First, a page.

The times they are a changing… it seems our much-troubled NHS and related social support networks can no longer rely on existing operating models to meet and successfully manage or solve the growing burden of chronic diseases and as such different strategies are now underway.
The biomedical model that dominates medicine has its limits and it’s clear that evidence demonstrates marked inequalities in related healthcare access and outcomes as well as worrying statistics about declining life expectancy in several high-income countries.
One strategy that has received considerable attention is ‘social prescribing’, which has been described as a way of linking patients in primary care with sources of support within the community to help improve their health and well-being[…]. Schemes commonly use services provided by the voluntary and community sector and can include an extensive range of practical information and advice, community activity, physical activities, befriending and enabling services. Social prescriptions have been used in healthcare systems worldwide for several decades because they are thought to promote wellbeing, prevention and self-care and recently the NHS has set out to create a network of link workers in primary care networking teams to assist with the delivery of this proposal.
The NHS is looking to incorporate a process that permits the development and implementation of personalised care which, they hope, represents a transformative relationship between people, professionals and the health and care system. It should provide a positive shift in power and decision-making that enables all people to feel informed, have a voice, be heard and be connected to each other and their communities, if it works.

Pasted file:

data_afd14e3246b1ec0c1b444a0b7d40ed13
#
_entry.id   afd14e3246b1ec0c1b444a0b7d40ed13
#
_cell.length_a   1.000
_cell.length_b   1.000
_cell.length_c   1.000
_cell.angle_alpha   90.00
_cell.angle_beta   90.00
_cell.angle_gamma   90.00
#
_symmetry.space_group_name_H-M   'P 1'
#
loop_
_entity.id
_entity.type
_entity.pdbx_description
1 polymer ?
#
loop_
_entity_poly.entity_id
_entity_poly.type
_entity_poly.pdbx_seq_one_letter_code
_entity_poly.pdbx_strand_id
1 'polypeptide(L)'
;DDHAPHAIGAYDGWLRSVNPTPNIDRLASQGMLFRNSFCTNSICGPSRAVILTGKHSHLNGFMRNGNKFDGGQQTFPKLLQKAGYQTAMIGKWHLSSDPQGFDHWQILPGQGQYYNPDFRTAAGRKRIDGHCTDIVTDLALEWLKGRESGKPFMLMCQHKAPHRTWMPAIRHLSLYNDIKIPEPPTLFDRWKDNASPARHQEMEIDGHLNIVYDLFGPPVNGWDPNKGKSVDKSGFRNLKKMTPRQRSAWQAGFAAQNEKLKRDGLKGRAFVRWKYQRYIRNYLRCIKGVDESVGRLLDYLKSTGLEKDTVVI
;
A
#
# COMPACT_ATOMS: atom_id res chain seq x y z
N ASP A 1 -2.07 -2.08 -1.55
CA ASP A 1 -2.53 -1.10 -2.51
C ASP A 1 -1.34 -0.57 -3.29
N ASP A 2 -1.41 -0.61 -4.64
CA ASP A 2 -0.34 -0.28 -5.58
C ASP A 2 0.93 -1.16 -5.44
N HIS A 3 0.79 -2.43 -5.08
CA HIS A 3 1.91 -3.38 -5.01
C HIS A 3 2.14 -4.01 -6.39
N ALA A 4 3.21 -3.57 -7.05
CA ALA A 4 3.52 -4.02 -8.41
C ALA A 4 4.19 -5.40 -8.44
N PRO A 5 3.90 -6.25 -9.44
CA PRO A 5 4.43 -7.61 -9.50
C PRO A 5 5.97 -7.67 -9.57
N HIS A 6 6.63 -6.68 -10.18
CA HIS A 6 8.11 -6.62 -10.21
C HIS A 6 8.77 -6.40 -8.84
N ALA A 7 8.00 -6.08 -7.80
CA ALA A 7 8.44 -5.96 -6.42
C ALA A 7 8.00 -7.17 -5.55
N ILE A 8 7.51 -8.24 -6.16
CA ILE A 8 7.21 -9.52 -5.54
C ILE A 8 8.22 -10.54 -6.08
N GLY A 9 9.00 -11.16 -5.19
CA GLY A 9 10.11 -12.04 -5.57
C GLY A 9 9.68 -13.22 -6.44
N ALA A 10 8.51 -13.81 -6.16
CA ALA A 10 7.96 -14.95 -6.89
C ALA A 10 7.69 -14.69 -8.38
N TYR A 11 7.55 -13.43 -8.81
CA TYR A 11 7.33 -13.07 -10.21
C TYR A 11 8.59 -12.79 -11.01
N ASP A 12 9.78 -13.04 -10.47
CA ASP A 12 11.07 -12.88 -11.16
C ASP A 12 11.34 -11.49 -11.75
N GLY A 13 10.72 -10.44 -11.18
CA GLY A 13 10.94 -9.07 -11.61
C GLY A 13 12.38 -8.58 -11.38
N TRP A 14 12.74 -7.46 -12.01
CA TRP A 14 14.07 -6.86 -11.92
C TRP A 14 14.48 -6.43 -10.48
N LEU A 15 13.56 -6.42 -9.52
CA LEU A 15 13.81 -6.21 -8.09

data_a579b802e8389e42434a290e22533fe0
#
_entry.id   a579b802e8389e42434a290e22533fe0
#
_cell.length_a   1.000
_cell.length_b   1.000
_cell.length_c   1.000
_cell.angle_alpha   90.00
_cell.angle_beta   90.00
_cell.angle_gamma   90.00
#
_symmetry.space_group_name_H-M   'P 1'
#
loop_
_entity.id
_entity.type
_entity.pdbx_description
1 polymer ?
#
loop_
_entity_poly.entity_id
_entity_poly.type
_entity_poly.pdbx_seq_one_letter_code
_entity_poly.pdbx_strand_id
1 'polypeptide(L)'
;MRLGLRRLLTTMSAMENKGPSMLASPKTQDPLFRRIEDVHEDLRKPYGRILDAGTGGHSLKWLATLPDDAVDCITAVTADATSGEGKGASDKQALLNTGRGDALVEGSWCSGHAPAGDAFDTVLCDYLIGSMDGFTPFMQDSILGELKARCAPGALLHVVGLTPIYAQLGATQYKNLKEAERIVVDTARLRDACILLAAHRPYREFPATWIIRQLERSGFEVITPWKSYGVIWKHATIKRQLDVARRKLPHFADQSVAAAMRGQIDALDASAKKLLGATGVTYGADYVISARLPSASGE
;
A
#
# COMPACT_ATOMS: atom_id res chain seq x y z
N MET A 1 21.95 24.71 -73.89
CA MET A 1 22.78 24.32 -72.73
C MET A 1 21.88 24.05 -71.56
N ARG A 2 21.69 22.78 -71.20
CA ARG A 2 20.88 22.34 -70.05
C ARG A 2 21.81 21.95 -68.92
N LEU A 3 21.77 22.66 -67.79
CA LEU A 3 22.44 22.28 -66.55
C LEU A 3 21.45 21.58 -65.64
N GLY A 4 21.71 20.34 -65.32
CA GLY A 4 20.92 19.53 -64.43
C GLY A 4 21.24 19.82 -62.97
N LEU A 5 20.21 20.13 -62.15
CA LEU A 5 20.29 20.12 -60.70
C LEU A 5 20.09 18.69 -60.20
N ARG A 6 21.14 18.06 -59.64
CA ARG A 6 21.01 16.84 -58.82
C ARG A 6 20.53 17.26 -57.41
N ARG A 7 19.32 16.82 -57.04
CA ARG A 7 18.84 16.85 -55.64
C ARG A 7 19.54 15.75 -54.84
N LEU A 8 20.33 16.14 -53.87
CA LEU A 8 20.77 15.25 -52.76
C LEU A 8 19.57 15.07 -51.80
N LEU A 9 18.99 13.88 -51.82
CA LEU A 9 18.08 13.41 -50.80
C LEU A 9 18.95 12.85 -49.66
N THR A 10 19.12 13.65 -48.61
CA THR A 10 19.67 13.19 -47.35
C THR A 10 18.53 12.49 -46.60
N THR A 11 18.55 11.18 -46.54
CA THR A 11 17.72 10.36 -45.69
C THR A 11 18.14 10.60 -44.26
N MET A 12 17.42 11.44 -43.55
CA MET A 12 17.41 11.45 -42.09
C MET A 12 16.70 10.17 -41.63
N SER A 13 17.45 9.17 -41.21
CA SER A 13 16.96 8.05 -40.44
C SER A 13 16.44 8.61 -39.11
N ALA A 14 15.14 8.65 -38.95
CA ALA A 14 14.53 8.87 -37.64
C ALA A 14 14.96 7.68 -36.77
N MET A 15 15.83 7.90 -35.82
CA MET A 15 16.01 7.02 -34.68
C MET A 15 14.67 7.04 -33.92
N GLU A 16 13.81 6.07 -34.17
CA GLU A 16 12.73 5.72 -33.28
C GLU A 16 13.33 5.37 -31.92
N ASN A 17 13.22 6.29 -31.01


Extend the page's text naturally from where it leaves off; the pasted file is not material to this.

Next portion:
One service that is evolving alongside this is ‘Health Coaching’, a personalised approach based upon behaviour change theory and is delivered by health professionals with diverse backgrounds, including Nutritional Therapists. Within the NHS there are ‘health coaching’ roles, both within primary care and acute settings. NHS health coaching differs from social prescribing in that emphasis tends to be placed on the behaviour change, rather than connecting people with community groups and services. However, there are many similarities, as a motivational coaching approach is an integral part of a social prescribing link worker role.
Where do practitioners with a strong background in nutrition and possible functional medicine fit in, do you for instance see a future being part of the NHS structure, sitting alongside it or operating independently? The evolution of medicine, run by James Maskell has recently (Dec 19) appeared in Birmingham, where he met with Dr Asfia who has been pioneering an organisational change in Birmingham, involving community change, and the integration of differing professions and great food. Learn more about this in James’ new book, called the Community Cure and we recommend that you add this to your new year’s reading list.
In Jan 2020, Clinical Education will also host the next Prescribing Lifestyle Medicine master class where almost 200 GPs and medics have already booked, to join the 800 plus who have already attended this RCGP approved one-day course. From this, many spin out developments have occurred and represent the early shoots of optimism in health delivery and sustainability.
One of the great challenges for the intersection of social, biomedical and psychological interventions in a single delivery point is that it is generally too much for a single person to manage. Working in teams makes sense but delivering a working structure of this to scale it up, still eludes many, confuses others and feels unachievable.
It is of course a challenge, one of many, and the beauty of functional medicine is that at its core is an organised approach to data collection and translation to intervention. By using a common language, interdisciplinary approaches can be built, teams can operate in collective wisdom, whilst still providing levels of specialism and clinical care can be personalised.
2020 is the start of a new decade, by the time we get to the end, the delivery of health care in the UK and elsewhere will be radically different to today, but it will not be genetics that dominate, it will be the integration of human needs into a lifestyle driven approach to self-management and care. Where will you fit into this mission?